Workers struck for three days at the Homes and Communities Agency (HCA) from Tuesday to Thursday of last week. The strike involved members of the Unite union at sites in central London and Manchester.
It was triggered by bosses’ refusal to share out bonuses more evenly. The HCA was created through mergers of other agencies. Some staff can get up to £9,000 bonus while others get none.
Unite rep Adrian Peacock told Socialist Worker that this has been a lightning rod for broader discontent.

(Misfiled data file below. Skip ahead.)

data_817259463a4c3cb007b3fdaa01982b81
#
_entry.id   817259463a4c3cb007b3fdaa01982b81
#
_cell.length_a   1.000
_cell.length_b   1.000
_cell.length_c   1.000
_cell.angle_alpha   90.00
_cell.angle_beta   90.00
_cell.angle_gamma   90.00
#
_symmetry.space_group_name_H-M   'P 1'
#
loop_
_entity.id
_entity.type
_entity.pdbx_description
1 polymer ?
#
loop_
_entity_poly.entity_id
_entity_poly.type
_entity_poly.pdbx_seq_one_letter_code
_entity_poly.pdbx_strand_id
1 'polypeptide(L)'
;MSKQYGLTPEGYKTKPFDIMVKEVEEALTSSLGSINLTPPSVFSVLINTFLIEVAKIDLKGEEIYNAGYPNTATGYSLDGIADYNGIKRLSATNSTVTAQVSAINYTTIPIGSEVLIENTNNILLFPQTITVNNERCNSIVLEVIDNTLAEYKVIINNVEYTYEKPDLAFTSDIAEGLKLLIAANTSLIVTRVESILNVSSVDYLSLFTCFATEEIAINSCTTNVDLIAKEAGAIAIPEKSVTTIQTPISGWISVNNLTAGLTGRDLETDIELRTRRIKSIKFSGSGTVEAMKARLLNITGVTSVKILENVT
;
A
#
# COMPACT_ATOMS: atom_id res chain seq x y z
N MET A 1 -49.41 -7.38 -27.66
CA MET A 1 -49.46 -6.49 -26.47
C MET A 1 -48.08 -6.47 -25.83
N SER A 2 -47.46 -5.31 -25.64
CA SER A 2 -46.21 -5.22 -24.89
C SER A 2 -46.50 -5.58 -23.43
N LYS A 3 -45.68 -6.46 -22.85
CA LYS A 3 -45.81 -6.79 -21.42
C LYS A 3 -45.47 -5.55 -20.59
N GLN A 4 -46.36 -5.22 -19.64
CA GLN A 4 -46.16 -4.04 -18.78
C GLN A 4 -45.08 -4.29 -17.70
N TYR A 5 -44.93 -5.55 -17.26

“The middle levels of the organisation have fallen apart, and there’s now an increasing number of people at one end of the spectrum and a small group at the other,” he said. “Lots of people who once would have thought they weren’t so bad off are now starting to struggle because there’s no opportunities to advance and fewer permanent staff.”
Adrian said bosses’ refusal to negotiate had driven more workers to join the strike, including workers who had spoken against it.
“There’s been a much more emphatic vote for strikes than in previous action, and that’s translated into a much more solid turnout too,” he said.